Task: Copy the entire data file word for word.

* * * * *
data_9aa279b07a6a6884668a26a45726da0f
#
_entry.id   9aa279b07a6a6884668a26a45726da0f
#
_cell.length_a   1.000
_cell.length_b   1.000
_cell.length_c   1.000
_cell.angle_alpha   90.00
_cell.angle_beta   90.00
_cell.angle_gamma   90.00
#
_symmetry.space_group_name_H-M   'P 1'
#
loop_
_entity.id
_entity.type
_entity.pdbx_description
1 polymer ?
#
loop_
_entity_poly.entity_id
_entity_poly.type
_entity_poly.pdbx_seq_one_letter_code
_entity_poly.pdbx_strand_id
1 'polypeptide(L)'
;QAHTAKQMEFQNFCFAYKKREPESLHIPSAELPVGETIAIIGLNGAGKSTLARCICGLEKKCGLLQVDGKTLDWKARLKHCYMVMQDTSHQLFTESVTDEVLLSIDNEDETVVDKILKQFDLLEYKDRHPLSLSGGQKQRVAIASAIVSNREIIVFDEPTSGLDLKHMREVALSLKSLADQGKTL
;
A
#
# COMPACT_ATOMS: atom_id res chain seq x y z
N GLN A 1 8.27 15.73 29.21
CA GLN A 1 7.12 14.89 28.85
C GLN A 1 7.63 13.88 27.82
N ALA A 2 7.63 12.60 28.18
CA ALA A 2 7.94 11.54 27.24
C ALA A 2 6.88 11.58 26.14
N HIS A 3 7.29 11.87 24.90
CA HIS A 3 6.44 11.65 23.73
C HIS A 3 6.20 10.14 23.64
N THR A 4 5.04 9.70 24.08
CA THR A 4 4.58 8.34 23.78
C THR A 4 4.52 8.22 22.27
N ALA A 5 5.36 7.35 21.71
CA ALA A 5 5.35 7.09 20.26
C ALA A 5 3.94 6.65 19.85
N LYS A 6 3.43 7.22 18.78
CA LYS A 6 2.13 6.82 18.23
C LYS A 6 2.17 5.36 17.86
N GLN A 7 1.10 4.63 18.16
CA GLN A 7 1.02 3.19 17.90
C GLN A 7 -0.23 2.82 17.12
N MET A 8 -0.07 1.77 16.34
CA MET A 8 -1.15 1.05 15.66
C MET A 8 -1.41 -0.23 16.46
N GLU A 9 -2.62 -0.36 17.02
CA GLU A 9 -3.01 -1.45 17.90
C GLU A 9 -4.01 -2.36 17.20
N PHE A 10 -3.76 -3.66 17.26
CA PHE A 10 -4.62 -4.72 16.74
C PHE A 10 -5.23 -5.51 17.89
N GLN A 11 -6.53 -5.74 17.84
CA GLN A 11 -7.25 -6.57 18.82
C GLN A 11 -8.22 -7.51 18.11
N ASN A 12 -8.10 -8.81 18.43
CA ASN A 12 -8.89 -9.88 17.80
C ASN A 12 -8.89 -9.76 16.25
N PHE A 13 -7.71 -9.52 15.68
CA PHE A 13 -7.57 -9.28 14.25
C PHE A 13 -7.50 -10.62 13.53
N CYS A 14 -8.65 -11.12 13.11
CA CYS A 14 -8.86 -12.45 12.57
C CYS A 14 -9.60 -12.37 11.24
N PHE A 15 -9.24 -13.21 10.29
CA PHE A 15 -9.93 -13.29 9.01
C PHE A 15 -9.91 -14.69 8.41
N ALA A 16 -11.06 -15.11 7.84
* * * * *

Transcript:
data_9aa279b07a6a6884668a26a45726da0f
#
_entry.id   9aa279b07a6a6884668a26a45726da0f
#
_cell.length_a   1.000
_cell.length_b   1.000
_cell.length_c   1.000
_cell.angle_alpha   90.00
_cell.angle_beta   90.00
_cell.angle_gamma   90.00
#
_symmetry.space_group_name_H-M   'P 1'
#
loop_
_entity.id
_entity.type
_entity.pdbx_description
1 polymer ?
#
loop_
_entity_poly.entity_id
_entity_poly.type
_entity_poly.pdbx_seq_one_letter_code
_entity_poly.pdbx_strand_id
1 'polypeptide(L)'
;QAHTAKQMEFQNFCFAYKKREPESLHIPSAELPVGETIAIIGLNGAGKSTLARCICGLEKKCGLLQVDGKTLDWKARLKHCYMVMQDTSHQLFTESVTDEVLLSIDNEDETVVDKILKQFDLLEYKDRHPLSLSGGQKQRVAIASAIVSNREIIVFDEPTSGLDLKHMREVALSLKSLADQGKTL
;
A
#
# COMPACT_ATOMS: atom_id res chain seq x y z
N GLN A 1 8.27 15.73 29.21
CA GLN A 1 7.12 14.89 28.85
C GLN A 1 7.63 13.88 27.82
N ALA A 2 7.63 12.60 28.18
CA ALA A 2 7.94 11.54 27.24
C ALA A 2 6.88 11.58 26.14
N HIS A 3 7.29 11.87 24.90
CA HIS A 3 6.44 11.65 23.73
C HIS A 3 6.20 10.14 23.64
N THR A 4 5.04 9.70 24.08
CA THR A 4 4.58 8.34 23.78
C THR A 4 4.52 8.22 22.27
N ALA A 5 5.36 7.35 21.71
CA ALA A 5 5.35 7.09 20.26
C ALA A 5 3.94 6.65 19.85
N LYS A 6 3.43 7.22 18.78
CA LYS A 6 2.13 6.82 18.23
C LYS A 6 2.17 5.36 17.86
N GLN A 7 1.10 4.63 18.16
CA GLN A 7 1.02 3.19 17.90
C GLN A 7 -0.23 2.82 17.12
N MET A 8 -0.07 1.77 16.34
CA MET A 8 -1.15 1.05 15.66
C MET A 8 -1.41 -0.23 16.46
N GLU A 9 -2.62 -0.36 17.02
CA GLU A 9 -3.01 -1.45 17.90
C GLU A 9 -4.01 -2.36 17.20
N PHE A 10 -3.76 -3.66 17.26
CA PHE A 10 -4.62 -4.72 16.74
C PHE A 10 -5.23 -5.51 17.89
N GLN A 11 -6.53 -5.74 17.84
CA GLN A 11 -7.25 -6.57 18.82
C GLN A 11 -8.22 -7.51 18.11
N ASN A 12 -8.10 -8.81 18.43
CA ASN A 12 -8.89 -9.88 17.80
C ASN A 12 -8.89 -9.76 16.25
N PHE A 13 -7.71 -9.52 15.68
CA PHE A 13 -7.57 -9.28 14.25
C PHE A 13 -7.50 -10.62 13.53
N CYS A 14 -8.65 -11.12 13.11
CA CYS A 14 -8.86 -12.45 12.57
C CYS A 14 -9.60 -12.37 11.24
N PHE A 15 -9.24 -13.21 10.29
CA PHE A 15 -9.93 -13.29 9.01
C PHE A 15 -9.91 -14.69 8.41
N ALA A 16 -11.06 -15.11 7.84